The book of Isaiah

The Sense of Reality
January 31, 1997

The Sense of Reality is the seventh volume in editor Henry Hardy's protracted crusade to assemble and make publicly available the oeuvre of Britain's most captivating and widely admired post-war political thinker. (One of the earlier volumes, Russian Thinkers, he coedited with Aileen Kelly.) It is beautifully produced, and attractively and illuminatingly introduced by Patrick Gardiner, whom I take to be a long-term friend of Berlin's. Like most of the earlier volumes it is not in any sense an integrated whole; but it draws the reader, with some insistence, into an enormously stimulating, if sometimes uncomfortable, engagement with its author. On its back cover it has a striking photograph (an innovation, I think, in the Berlin oeuvre), to which I shall return.

Why is Berlin so captivating? Why has he been so widely admired? What in the end does his oeuvre mean? The first two questions are easy to answer and do not really require academic expertise to judge. He is so captivating (and so widely admired), because he is such a sensationally charming talker, because he draws on such a wealth of cultural and personal experience, because he speaks with such zest, such endlessly vivid intellectual interest, and such passion about matters about which almost any reasonably intelligent person must care. (If you are tired of Berlin, you must at least be beginning to tire of life.) He is a wonderfully public and unesoteric figure, who has made huge audiences on several continents and for many decades feel the warmth, the excitement and the fascination of personal contact with a singularly brilliant and cultivated mind and a generous imagination. In a sense, the close friends, in perhaps as many continents, have enjoyed exactly the same pleasures and rewards for as long or longer, but simply done so in a more select ambience and at enviably greater length. They have been extraordinarily lucky. But we have been remarkably lucky too. It just is good to be spoken to in such a way, and not a facility dependably provided by the modern higher education industry.

The spell of Berlin is very much present in The Sense of Reality, not at uniform intensity on every page (this would scarcely be true of any of his works), but at least fitfully in almost every chapter, and quite commandingly in several. There were two which I especially enjoyed. One, "The romantic revolution", an extraordinarily dashing attempt to grasp the full originality of romanticism and its pivotal role in the self-consciousness of the educated modern West, was first given as a talk in Italian translation in Rome in 1960. The other, "Artistic commitment", my favourite, on 19th-century Russian disputes about the responsibilities of the writer, was first given as a talk in New York, also in the early 1960s. Either must have been dazzling to hear in the flesh. But they are just as effective on the page over three decades later. Both, however, one might say, merely do again, if perhaps better or more tersely, what Berlin has already done at greater length, in Vico and Herder, in some of the essays in The Crooked Timber of Humanity, or in Russian Thinkers.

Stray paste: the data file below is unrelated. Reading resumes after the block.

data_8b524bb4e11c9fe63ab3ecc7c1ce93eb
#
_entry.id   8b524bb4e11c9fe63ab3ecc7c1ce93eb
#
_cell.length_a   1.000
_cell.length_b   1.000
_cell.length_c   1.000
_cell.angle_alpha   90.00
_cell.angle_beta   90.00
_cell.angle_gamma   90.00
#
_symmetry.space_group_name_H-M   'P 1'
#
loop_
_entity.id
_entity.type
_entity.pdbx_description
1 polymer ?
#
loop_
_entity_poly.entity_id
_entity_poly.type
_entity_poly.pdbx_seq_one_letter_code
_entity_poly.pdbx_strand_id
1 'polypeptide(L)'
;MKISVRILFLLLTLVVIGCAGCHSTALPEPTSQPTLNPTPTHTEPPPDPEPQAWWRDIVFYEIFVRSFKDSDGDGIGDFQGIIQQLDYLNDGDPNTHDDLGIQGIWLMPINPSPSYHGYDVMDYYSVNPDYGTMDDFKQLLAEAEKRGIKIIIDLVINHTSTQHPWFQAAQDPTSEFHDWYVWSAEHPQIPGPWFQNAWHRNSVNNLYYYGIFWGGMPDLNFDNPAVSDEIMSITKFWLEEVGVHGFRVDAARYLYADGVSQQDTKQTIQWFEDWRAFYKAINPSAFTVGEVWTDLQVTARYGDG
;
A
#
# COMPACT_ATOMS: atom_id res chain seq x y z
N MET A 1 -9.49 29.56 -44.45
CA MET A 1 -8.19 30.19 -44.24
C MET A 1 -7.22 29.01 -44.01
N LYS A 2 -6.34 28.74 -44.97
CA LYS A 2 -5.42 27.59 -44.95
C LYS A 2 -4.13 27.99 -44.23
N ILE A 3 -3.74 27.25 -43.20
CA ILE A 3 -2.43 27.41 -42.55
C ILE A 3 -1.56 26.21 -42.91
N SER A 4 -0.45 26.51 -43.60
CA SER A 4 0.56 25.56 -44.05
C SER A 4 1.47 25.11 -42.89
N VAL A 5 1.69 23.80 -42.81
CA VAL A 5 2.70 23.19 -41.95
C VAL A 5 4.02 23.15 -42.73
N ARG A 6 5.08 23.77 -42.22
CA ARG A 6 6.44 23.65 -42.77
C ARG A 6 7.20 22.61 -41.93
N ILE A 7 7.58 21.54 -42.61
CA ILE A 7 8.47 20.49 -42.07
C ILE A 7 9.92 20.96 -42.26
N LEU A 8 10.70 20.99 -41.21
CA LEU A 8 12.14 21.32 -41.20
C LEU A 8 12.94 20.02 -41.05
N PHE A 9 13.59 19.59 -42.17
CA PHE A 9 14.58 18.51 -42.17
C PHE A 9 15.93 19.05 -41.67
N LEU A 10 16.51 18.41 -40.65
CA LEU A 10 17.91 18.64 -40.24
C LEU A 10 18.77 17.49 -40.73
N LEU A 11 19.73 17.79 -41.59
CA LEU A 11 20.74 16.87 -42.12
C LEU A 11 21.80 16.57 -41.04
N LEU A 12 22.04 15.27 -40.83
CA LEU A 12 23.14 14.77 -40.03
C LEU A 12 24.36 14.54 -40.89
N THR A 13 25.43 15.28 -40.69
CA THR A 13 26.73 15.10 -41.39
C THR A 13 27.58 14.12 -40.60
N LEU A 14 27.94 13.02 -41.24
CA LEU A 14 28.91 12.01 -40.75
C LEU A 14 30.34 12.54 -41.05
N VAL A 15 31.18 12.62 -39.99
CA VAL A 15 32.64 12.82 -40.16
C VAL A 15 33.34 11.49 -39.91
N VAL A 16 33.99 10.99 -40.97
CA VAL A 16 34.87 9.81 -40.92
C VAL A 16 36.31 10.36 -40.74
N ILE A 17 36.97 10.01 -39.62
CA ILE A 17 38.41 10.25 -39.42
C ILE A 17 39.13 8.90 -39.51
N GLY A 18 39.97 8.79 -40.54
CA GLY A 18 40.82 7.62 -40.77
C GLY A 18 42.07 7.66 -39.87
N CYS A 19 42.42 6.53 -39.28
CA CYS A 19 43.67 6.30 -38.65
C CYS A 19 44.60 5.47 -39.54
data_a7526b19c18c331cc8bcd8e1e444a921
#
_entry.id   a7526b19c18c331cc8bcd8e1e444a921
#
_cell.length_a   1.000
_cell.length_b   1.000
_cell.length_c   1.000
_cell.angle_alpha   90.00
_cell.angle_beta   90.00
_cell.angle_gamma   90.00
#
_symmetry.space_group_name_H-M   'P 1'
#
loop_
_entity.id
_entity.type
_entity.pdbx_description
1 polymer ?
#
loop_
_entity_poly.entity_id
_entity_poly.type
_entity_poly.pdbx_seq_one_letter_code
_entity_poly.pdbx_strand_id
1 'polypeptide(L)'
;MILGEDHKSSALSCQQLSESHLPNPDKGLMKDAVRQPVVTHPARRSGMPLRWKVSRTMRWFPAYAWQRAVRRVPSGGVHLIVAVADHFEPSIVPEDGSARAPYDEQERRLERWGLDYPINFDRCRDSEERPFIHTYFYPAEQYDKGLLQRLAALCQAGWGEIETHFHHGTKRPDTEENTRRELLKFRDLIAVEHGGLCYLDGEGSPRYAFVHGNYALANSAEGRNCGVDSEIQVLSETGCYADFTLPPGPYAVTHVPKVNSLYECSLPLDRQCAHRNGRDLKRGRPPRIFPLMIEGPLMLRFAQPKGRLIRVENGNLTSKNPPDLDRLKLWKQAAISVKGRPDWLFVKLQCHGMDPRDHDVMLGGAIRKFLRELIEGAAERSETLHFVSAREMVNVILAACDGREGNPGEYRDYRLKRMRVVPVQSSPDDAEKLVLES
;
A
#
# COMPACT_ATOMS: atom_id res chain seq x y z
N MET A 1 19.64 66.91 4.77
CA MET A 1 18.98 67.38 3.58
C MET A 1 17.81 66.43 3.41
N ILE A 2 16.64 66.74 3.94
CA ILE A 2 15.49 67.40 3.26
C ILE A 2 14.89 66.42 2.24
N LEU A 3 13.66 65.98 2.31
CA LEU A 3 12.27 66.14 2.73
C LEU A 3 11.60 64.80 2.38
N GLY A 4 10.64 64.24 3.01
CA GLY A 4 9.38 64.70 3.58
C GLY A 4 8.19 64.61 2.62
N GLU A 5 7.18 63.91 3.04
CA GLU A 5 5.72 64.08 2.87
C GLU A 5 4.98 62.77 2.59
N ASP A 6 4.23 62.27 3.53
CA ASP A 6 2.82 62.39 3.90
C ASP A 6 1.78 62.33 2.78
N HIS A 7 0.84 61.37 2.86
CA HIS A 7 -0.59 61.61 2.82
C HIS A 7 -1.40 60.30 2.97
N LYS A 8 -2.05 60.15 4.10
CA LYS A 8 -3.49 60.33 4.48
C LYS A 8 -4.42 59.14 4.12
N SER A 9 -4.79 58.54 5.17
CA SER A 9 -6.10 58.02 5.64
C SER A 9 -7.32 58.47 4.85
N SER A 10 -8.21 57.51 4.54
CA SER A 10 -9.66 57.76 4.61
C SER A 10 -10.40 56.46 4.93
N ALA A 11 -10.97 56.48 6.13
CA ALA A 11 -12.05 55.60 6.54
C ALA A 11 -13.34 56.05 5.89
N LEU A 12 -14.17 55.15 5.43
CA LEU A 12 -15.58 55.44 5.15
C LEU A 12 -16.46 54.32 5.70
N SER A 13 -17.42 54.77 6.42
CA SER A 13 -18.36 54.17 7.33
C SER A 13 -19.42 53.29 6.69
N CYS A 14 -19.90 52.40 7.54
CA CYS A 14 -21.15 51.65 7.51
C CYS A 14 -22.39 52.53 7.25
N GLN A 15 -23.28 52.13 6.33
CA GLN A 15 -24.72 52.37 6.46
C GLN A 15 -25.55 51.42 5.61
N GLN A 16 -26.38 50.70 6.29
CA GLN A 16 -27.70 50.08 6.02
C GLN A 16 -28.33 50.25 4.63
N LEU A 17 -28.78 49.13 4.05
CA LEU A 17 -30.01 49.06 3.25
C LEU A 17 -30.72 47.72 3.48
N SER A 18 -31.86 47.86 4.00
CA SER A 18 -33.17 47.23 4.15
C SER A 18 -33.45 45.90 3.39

It is not really in its most dazzling pieces that the interest of this new collection principally lies. Rather, it is the range of Berlin's preoccupations that it discloses, and the prompting their juxtaposition gives the reader to try to make sense of their relation to one another.

This is not a reviewer's fancy. The choice of the title essay, The Sense of Reality, must have been prompted both by Berlin's intellectual tastes and by his political purposes. (We are not told whether it was in the end the editor or the author who did the choosing.) The sense of reality was a disciplinary instrument for those inside the academy inane enough to suppose that statesmen can "be taught something called political science", which might enable (or even aid) them to master their responsibilities.

But, altogether more importantly, it was also a disciplinary instrument for those who already controlled states, and fondly supposed themselves, because of the "scientific" character of their beliefs, to enjoy a privileged and preguaranteed command over the havoc they were in fact wreaking with the lives of their subjects. The sense of reality, or "political judgement", the quality displayed by political actors (like Bismarck, or perhaps Chancellor Kohl) who have the sense of reality, is a practical and firmly human prudential skill, not a bogusly suprahuman and magically secured insight into what must be going on in settings which humans can never hope to understand very well. These two essays are reasonable enough in what they argue. (They were so at the time of composition, and very much remain so.) But neither is in the end particularly potent academically, because they fail to focus on any single set of potentially refutable misapprehensions, let alone to establish any clear positive conclusions. What is more important about them is that they were (and are) essentially right about a number of key strategic issues of intellectual and political judgement about which a great many others (including, as it happens, myself) were quite badly wrong, or too frivolous or cowardly to try to formulate a coherent viewpoint.

I do not know exactly how Berlin's political concerns and opinions developed. For that, those who do not know him well will simply have to wait for his biographer to tell us. But what is clear from the public record is how dominating and all-encompassing has been his struggle against the consequences of the disaster which, as a young child, he saw beginning under his parent's window in the streets of Petrograd in 1917.